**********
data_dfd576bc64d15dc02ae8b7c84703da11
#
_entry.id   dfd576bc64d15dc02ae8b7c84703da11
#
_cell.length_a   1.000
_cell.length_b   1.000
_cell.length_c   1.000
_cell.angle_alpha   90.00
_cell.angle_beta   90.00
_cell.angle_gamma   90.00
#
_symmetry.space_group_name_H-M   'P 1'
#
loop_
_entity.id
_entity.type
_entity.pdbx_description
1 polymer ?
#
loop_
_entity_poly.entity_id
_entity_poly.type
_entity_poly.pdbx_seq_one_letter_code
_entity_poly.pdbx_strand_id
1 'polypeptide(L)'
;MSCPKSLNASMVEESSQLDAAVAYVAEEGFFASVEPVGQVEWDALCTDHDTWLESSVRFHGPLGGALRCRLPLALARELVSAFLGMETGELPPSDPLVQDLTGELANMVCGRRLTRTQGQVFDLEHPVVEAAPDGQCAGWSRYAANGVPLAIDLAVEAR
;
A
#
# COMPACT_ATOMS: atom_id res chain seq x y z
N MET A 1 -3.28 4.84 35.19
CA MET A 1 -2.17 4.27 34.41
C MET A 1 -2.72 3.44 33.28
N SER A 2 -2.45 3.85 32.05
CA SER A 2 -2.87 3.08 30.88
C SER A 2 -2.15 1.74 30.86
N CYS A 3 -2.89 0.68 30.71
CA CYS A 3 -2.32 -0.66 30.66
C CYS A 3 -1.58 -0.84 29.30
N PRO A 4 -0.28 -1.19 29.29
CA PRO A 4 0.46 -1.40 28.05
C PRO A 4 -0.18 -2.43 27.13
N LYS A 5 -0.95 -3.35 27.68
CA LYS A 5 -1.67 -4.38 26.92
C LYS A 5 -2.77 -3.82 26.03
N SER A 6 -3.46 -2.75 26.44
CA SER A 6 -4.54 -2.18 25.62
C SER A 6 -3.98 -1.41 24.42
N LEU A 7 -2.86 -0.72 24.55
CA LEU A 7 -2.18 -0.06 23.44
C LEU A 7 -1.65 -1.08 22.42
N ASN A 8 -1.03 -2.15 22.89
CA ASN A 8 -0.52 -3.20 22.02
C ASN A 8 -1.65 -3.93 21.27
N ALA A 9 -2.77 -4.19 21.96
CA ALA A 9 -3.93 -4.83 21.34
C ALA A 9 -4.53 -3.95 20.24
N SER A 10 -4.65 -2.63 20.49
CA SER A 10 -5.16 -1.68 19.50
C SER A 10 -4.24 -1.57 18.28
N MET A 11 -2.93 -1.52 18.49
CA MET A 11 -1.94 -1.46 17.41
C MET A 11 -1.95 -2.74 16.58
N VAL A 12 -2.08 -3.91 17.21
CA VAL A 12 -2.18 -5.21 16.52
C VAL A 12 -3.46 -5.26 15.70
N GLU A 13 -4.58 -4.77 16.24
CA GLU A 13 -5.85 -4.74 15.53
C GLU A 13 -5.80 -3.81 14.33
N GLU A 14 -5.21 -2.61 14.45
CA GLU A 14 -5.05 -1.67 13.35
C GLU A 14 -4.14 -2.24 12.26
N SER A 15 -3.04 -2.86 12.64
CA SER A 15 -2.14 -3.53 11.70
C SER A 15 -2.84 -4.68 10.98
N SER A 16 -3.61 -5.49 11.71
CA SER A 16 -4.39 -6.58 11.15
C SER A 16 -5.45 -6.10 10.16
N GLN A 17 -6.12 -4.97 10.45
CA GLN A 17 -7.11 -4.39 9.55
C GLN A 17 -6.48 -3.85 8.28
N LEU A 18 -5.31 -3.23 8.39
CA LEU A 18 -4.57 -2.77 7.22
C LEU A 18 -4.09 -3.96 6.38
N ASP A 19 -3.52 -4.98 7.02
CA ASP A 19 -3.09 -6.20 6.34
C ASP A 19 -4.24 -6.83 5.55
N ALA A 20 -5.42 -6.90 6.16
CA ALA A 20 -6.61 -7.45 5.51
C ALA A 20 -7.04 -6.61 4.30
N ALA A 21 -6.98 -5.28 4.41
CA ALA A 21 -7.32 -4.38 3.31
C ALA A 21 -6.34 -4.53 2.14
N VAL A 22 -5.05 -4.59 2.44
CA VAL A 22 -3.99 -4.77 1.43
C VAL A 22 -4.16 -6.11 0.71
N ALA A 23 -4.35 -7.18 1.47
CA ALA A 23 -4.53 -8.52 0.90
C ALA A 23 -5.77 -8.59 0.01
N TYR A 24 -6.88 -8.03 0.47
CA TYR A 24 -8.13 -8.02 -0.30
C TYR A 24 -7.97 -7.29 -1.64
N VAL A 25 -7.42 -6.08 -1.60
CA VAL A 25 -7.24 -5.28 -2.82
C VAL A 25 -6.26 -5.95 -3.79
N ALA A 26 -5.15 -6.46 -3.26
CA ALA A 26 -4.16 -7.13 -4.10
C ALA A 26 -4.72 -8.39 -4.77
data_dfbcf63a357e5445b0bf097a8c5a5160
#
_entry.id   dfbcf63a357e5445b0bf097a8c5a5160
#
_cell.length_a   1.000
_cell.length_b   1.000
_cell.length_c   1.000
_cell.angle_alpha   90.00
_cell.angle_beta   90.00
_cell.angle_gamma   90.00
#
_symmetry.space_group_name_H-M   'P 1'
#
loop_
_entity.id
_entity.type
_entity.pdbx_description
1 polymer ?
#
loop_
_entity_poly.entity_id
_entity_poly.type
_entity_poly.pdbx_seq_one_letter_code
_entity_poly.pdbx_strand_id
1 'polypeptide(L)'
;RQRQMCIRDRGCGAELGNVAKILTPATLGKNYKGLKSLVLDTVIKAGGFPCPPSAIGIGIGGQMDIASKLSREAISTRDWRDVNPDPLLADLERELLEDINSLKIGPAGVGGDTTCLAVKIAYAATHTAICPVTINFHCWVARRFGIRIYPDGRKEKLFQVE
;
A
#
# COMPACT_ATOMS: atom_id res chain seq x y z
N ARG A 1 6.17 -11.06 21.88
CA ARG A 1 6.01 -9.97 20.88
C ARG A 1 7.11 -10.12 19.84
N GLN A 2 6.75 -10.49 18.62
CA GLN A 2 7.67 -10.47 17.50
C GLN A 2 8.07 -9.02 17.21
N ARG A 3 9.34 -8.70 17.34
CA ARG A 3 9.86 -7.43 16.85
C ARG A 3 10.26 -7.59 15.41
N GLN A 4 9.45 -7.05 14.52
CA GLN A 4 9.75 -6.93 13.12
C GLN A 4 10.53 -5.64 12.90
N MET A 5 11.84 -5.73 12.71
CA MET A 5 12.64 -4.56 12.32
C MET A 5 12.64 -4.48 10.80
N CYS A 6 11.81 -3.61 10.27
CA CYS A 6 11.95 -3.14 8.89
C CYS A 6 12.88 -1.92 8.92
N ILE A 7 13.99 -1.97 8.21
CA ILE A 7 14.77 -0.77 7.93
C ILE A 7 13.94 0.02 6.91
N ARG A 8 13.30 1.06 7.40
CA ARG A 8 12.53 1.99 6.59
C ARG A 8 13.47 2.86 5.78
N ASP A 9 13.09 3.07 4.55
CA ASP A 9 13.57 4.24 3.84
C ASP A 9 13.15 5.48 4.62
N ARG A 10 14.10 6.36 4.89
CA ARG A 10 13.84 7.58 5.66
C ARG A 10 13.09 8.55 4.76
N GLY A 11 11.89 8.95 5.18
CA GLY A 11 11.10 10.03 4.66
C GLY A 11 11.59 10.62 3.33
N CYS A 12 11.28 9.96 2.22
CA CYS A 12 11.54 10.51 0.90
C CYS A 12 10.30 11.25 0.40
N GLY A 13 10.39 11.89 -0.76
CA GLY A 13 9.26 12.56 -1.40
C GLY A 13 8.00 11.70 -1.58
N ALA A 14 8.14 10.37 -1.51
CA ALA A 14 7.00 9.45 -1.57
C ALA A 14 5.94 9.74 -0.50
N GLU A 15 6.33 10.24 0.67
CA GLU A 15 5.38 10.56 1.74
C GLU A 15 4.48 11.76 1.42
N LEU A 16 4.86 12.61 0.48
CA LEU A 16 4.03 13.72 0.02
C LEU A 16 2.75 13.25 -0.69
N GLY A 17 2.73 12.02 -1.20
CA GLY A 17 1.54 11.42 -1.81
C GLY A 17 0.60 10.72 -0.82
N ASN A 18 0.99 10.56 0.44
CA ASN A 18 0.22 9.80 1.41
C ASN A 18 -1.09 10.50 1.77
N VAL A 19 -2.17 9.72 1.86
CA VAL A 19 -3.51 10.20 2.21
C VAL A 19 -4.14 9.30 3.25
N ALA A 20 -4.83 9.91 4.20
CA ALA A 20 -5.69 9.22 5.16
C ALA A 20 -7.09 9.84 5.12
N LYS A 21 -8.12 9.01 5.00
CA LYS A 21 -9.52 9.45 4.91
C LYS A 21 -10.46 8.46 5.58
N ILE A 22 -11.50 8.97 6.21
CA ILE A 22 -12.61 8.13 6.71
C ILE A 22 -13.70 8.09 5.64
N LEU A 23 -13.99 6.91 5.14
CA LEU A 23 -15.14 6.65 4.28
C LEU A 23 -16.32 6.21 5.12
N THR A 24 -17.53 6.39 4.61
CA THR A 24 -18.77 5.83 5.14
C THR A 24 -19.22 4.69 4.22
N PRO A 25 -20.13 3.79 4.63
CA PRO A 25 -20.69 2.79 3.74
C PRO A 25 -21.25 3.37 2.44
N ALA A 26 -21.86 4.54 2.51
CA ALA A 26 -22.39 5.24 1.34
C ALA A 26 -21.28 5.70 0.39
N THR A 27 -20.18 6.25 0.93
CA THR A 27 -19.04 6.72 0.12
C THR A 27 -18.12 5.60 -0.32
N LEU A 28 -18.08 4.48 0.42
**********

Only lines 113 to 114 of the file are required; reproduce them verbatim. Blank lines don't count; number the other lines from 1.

_cell.length_a   1.000
_cell.length_b   1.000